Sunday, January 26, 2014
Izzy was really worried about her new bedroom, so Jo tried to reassure her.
“You’ll have all your dolls there, and Ariel the fish.”
“But is it going to be purple?”
A long pause. Then Jo said: “Yes, it will have purple curtains.” I rolled my eyes in disbelief. What will the neighbours in Hampstead think?
“And there’ll be bunk beds too?”
Behind Izzy’s back I was vigorously shaking my head at Jo. No, no bunk beds, please. But Jo’s mouth was already open.
“Yes, definitely bunk beds.”
That clinched it. Our daughter screamed and did her little happy dance. Izzy has been desperate to sleep in a top bunk.
Sunday, January 19, 2014
'We’ll never do it in time,' said Jo.
‘Nonsense – it’ll be easy,’ I said. ‘We have four whole weeks, we’ll just do one room at a time.’
As if I knew what I was talking about.
That was two weeks ago. We have two weeks left.
If moving home is a nightmare, relocating from a rambling 17th century farmhouse back to our London place is a scene from a horror film. Our house is already a maze of black plastic sacks. There’s no sign of order or plan, but we’re on our third packet of plastic sacks. There are 30 sacks in each packet – that’s 90 sacks so far. I’m very friendly with the man at the tip.
Monday, January 13, 2014
Last Tuesday I celebrated Christmas with my family.
A fortnight late, I know, though not according to my Serbian builder. Zoric (his real name is Velibor, but everyone calls him by his surname) observed his Christmas on Tuesday as well. In Serbia they use the Julian calendar, so his celebrations are always two weeks late, a bit like his building work.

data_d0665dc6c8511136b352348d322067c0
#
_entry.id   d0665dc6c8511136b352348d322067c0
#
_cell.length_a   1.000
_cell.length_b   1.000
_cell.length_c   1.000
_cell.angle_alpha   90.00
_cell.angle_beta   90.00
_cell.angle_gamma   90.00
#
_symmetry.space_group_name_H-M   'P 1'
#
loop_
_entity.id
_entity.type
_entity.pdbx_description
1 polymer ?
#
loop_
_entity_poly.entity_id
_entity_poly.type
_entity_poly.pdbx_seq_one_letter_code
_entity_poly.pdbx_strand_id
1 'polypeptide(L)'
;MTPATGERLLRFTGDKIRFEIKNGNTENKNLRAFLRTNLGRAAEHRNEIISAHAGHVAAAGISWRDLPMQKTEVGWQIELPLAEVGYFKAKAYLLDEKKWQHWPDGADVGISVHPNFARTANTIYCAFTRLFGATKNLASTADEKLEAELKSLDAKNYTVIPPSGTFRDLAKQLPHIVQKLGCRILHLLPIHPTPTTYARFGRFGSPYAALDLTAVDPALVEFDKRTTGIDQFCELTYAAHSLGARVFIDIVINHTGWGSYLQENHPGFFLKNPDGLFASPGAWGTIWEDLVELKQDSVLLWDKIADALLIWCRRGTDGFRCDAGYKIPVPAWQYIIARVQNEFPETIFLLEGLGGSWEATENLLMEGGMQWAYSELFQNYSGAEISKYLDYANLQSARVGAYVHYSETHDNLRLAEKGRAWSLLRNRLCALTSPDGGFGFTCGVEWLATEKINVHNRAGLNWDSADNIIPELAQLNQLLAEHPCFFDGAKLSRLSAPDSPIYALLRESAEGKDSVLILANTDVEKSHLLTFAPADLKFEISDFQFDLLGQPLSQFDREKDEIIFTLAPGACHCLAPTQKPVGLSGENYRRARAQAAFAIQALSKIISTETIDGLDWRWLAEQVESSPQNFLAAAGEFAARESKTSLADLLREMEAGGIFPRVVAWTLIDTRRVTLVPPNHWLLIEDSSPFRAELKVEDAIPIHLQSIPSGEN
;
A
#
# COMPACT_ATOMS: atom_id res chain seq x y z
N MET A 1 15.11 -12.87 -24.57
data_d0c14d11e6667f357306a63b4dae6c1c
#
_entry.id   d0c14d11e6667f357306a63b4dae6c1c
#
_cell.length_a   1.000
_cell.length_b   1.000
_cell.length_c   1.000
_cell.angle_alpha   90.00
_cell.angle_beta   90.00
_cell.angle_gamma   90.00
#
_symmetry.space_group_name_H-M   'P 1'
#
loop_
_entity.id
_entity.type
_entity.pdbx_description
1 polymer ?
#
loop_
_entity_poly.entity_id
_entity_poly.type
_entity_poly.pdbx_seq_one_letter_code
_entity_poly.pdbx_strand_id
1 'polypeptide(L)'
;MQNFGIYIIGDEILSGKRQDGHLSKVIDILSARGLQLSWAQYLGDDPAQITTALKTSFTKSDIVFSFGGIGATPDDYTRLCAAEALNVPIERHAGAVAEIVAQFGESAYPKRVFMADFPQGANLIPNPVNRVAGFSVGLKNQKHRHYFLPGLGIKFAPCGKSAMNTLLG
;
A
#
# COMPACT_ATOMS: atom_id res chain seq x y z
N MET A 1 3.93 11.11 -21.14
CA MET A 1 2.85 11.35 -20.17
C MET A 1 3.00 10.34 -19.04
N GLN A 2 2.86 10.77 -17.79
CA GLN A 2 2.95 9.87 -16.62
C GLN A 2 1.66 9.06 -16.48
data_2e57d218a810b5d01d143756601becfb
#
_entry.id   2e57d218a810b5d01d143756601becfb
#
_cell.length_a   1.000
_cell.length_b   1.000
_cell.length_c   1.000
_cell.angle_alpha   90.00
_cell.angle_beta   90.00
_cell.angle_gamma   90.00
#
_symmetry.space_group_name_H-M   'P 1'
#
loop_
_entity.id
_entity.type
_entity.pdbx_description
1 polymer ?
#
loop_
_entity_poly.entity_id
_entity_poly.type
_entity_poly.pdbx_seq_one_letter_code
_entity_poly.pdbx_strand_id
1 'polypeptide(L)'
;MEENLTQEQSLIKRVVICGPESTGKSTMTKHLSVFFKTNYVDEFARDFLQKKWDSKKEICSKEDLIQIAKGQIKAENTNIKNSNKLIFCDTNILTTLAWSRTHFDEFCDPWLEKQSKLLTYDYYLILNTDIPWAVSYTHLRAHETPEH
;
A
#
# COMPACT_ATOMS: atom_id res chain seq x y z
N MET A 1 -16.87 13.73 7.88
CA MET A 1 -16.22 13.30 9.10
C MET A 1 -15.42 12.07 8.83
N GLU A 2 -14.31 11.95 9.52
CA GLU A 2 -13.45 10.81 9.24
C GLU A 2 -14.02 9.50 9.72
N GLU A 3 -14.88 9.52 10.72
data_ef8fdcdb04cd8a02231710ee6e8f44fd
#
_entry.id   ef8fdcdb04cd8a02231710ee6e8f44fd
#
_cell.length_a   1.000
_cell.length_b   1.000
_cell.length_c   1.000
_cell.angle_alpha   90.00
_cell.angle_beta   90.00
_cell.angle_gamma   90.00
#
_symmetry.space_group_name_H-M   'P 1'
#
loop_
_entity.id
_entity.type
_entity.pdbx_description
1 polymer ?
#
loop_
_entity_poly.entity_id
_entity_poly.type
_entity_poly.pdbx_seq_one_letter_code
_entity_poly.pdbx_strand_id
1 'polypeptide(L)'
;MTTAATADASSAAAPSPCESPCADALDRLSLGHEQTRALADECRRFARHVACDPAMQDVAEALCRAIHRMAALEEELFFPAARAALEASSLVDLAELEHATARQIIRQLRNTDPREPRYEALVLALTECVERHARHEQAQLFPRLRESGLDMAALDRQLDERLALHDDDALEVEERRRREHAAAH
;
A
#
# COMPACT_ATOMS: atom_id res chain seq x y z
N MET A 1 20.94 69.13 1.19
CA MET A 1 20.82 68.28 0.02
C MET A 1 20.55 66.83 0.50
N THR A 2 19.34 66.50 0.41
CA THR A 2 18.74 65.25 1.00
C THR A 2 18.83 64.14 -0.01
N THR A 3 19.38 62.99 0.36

While Zoric was supposed to be chopping down an oak branch and spreading straw on the floor of his house (a Serbian tradition I doubt he transposes to his flat in Tottenham) I was a few miles away in the Groucho Club, surrounded by children, presents and bemused celebrities.
Monday, January 6, 2014
My new year started in prison; I was incarcerated in Cramlington.
My wardens were very friendly. They wore grey suits and tried to make light of my misery – there were 21 of us miscreants in a single cell – but nevertheless told me, in the strictest terms, that I was not allowed to leave, use my mobile phone, or, most important, nod off. Which, over four hours with acute jetlag, was very tough justice.